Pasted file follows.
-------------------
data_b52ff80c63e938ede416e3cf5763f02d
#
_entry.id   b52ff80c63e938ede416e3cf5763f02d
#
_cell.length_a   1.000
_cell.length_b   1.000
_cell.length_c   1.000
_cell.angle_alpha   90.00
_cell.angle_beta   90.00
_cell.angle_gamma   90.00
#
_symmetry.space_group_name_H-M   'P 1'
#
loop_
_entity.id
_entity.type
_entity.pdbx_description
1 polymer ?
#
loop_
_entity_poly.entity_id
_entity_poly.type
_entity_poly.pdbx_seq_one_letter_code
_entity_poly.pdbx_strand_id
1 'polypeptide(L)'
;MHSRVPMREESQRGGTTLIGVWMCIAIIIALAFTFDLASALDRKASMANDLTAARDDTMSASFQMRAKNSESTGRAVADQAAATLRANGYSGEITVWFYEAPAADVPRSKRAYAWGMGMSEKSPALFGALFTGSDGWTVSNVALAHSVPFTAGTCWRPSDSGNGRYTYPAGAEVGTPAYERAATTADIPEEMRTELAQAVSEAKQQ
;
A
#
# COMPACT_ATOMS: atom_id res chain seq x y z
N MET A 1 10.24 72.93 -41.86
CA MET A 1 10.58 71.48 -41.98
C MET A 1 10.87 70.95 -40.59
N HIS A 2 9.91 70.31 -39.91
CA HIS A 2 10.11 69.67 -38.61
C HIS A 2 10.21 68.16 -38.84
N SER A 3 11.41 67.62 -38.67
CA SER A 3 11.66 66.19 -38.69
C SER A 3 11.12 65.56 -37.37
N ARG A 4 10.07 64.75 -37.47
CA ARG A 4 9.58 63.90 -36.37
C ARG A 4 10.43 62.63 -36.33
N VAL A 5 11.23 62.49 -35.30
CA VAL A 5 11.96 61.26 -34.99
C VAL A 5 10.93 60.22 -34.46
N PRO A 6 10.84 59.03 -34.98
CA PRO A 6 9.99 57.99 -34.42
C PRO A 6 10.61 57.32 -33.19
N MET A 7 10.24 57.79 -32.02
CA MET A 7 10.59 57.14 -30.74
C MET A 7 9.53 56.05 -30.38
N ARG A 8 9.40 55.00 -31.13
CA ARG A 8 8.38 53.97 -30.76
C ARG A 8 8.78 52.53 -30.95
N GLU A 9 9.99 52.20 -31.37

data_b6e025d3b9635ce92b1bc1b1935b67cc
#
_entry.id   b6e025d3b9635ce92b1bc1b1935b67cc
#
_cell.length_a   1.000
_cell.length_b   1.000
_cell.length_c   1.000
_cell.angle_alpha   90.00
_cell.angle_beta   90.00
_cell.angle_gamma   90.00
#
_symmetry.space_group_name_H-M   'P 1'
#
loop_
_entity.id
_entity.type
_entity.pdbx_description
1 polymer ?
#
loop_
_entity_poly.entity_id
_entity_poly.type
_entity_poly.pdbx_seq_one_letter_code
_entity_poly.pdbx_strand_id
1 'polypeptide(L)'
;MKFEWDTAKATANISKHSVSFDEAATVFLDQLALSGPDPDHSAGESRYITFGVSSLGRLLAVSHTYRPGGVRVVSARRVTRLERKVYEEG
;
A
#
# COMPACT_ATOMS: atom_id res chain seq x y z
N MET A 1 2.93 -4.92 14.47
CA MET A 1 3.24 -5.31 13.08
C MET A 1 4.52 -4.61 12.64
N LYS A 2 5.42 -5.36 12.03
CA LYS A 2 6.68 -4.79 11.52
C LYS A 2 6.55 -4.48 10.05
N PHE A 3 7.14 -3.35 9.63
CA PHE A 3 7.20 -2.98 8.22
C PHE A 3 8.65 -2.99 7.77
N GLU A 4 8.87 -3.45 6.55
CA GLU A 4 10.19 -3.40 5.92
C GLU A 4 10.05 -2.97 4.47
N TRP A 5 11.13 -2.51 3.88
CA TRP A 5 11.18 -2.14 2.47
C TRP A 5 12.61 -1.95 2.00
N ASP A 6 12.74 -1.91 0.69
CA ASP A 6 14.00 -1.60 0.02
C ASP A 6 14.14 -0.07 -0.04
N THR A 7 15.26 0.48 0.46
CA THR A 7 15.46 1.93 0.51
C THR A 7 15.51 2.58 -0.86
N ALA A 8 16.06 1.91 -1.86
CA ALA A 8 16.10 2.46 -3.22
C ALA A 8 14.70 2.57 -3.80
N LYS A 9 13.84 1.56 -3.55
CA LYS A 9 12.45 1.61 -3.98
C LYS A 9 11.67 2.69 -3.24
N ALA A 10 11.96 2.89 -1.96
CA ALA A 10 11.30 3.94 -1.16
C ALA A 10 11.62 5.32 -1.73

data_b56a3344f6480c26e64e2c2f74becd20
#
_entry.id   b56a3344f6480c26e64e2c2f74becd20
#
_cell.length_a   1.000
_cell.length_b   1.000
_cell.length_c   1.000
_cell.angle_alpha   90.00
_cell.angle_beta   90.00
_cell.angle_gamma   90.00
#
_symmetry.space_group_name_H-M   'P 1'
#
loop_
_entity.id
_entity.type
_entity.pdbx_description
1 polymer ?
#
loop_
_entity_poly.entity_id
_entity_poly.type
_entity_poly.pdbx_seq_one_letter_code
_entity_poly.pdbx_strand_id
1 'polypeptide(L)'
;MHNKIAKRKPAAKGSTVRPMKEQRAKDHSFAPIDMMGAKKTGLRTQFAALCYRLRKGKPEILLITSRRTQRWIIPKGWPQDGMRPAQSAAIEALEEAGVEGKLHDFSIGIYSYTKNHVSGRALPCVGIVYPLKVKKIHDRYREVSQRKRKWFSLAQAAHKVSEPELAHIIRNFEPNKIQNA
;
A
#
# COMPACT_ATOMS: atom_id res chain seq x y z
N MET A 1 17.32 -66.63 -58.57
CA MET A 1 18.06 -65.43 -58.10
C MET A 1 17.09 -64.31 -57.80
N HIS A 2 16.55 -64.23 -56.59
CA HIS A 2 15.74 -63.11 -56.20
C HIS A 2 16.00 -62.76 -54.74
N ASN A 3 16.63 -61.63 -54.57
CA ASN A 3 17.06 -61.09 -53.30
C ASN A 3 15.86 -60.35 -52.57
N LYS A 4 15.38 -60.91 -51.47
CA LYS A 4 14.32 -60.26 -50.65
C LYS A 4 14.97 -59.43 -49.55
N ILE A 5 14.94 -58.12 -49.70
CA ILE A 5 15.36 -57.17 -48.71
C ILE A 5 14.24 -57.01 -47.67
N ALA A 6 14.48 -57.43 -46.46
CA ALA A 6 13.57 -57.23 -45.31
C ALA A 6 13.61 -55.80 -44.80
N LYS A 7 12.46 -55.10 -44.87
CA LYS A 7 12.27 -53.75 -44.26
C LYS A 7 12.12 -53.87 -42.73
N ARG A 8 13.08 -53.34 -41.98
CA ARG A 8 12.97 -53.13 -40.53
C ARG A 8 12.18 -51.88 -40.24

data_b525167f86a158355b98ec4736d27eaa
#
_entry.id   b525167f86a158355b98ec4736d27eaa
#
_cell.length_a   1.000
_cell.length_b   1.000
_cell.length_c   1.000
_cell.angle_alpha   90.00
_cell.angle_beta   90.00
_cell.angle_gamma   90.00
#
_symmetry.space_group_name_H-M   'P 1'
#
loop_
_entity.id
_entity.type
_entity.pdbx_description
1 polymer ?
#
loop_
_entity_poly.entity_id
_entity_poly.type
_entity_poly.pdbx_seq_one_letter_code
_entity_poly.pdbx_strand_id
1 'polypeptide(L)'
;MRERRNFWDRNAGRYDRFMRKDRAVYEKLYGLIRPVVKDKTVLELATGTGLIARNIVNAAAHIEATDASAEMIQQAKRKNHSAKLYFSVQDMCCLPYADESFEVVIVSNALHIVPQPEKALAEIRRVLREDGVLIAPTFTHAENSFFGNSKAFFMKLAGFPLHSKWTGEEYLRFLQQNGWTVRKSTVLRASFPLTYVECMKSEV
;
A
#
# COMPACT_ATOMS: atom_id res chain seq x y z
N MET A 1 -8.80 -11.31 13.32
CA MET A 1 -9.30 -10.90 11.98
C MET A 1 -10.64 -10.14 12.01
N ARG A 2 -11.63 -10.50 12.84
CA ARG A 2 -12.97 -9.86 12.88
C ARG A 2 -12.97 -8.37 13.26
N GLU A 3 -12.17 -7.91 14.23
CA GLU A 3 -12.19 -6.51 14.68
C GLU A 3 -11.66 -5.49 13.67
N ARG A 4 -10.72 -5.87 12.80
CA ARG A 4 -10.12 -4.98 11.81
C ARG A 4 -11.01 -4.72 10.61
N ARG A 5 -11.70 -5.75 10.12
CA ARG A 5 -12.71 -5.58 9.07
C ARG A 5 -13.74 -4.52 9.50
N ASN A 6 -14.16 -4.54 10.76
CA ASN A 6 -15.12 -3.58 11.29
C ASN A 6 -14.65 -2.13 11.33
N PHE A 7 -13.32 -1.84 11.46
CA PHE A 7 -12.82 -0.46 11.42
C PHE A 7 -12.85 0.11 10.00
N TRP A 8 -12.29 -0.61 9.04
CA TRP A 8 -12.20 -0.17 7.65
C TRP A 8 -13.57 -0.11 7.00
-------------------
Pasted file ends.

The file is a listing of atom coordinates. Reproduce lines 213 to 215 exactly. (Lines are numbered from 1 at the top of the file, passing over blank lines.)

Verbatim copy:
CA ARG A 5 -12.71 -5.58 9.07
C ARG A 5 -13.74 -4.52 9.50
N ASN A 6 -14.16 -4.54 10.76